The Hardest NES Games: 5 Classic Nintendo Games I Never Beat
Old Nintendo Games Were Hard ... Really Hard!
I grew up in the Golden Age of video games, the late 1980s and early 1990s, when the Nintendo NES console reigned supreme over all video game systems.
At that time, Pong was ancient, the Atari was becoming yesterday's news and PlayStation, XBOX and Wii were still many years away. Almost every one of my friends owned a Nintendo NES system.
We would spend hours every night and every weekend playing classic Nintendo games like Rampage, Contra, Super Mario Bros., NARC, Double Dragon and Zelda, much to our parent's dismay.
"Turn that thing off! Go outside! Get some fresh air!"
We would simply ignore them and start up a new game and try to beat it. Man, oh man, let me tell you, those old Nintendo games were hard! Each one required so much time, so much effort. Most required nights without sleep. Days without sunlight. Not like nowadays. No sir. Everything is so easy these days, even video games. Everyone has to be a winner.
Video Games Today are Easy!
Nowadays video games take almost no skill to complete. Really it's more a matter of time than talent and a question of when you will beat a PlayStation or XBOX video game rather than if you will complete a game. Most current video games take somewhere between 10 to 15 hours to complete while classic Nintendo games required months to years of repetition, practice and devotion often with no success in sight.
Nintendo games were so difficult that they came with dozens of cheat codes built-in and eventually products were released to help enter those cheat codes, such as The Game Genie. Often the cheat codes were your only lifeline in your fight for survival against the electronic enemies on-screen.
Perhaps the most popular of all classic Nintendo game cheat codes was the infamous Contra "30 Lives" cheat code, otherwise known as:
up, up, down, down, left, right, left, right, B, A, start
But, let me ask you this, did you ever beat Contra without that code? Of course you didn't. It was impossible. Without it you only had three lives and everything killed you in one shot.
In Contra, one wrong press of a button cost you a life. Three mistakes and, well, to quote Bill Paxton (or is it Bill Pullman, who really knows?) from Alien, "Game Over, man! Game Over"
But, because I did cheat from time to time and I most certainly used the infamous Contra cheat code, I can say that I have beat that Nintendo game. However, there are some hard Nintendo games, cheat code or not, that I simply could not beat. Video games that I question if there even was a final level or boss battle. Games so challenging the thought of playing them causes a cold sweat. They don't make video games like these bad boys anymore. Kids simply don't have what it takes.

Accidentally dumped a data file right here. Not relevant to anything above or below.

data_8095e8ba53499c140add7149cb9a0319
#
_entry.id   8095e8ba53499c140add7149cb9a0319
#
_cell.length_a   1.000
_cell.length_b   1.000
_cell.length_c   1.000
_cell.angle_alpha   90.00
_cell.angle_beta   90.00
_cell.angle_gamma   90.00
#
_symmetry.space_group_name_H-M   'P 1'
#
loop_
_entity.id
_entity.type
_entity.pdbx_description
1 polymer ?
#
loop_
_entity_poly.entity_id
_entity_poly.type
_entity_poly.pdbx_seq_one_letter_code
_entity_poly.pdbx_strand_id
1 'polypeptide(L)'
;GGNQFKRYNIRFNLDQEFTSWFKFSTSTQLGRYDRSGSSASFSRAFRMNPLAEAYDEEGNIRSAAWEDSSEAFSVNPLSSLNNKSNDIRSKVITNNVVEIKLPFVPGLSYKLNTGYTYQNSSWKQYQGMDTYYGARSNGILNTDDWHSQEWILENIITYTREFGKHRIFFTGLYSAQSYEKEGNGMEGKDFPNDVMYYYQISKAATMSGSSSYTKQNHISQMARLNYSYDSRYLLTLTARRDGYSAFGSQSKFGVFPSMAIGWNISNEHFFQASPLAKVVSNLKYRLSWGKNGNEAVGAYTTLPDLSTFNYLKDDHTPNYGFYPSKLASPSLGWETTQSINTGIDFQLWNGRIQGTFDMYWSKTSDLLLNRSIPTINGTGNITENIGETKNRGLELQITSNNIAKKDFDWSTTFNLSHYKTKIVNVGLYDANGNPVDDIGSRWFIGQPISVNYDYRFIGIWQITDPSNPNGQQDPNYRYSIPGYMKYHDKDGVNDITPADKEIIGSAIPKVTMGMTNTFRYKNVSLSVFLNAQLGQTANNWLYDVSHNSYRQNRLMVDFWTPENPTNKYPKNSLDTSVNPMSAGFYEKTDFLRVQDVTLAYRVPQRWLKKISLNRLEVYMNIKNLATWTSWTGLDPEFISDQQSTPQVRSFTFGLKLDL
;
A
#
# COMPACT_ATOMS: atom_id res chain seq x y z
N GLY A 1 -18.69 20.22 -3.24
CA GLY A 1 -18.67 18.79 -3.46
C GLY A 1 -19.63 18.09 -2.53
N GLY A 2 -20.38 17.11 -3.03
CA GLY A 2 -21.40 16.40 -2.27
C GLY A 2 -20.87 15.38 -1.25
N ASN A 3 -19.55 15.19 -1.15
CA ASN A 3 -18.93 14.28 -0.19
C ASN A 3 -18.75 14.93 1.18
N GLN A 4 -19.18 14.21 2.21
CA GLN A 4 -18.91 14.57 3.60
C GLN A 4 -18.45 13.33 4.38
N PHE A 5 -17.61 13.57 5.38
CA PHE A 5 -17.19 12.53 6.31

These are the five classic Nintendo games I never beat.
5.Back to the Future
Most classic Nintendo games, and really all video games, inspired by Hollywood movies are typically terrible. Back to the Future for the NES does not break the mold.
Released in 1989, four years after the film debuted in theatres, Back to the Future thrusts gamers into the role of Marty McFly who is stuck in 1955.
Players must collect clocks strewn about Hill Valley (which appears very similar to the neighborhood in Paperboy) in order to prevent Marty from vanishing from his family photo that appears in the bottom of the screen. Of course bullies and bees are standing in his way. Yes, bees. Luckily you have bowling balls and skateboards to fend them off.
The end of each stage prompts a mini game. The first mini game requires Marty to fend off Biff and his cronies with milkshakes. In the second mini game, Marty must block kisses from Lorraine and in the third mini game Marty has to play "Johnny Be Good" with his guitar ala the Guitar Hero Games popular today.
This Nintendo game is hard thanks to the end. If you complete each stage and mini game you end up in the DeLorean time machine where you have to avoid lightning bolts and obstacles in an attempt to reach 88 mph and return safely to present day.
The kicker here is that regardless of how many lives you have accumulated when you enter the DeLorean stage (whether its 1 or 10), you only get one attempt to reach 88 mph and win the game. If a lightning bolt hits you or an obstacle slows you down, the game comes to an abrupt end and you have officially wasted an hour or two of your life.
I was never able to successfully complete the DeLorean stage of Back to the Future and became all too familiar with the Game Over screen, which read, "Tough luck, Marty! It looks like you are stuck here!"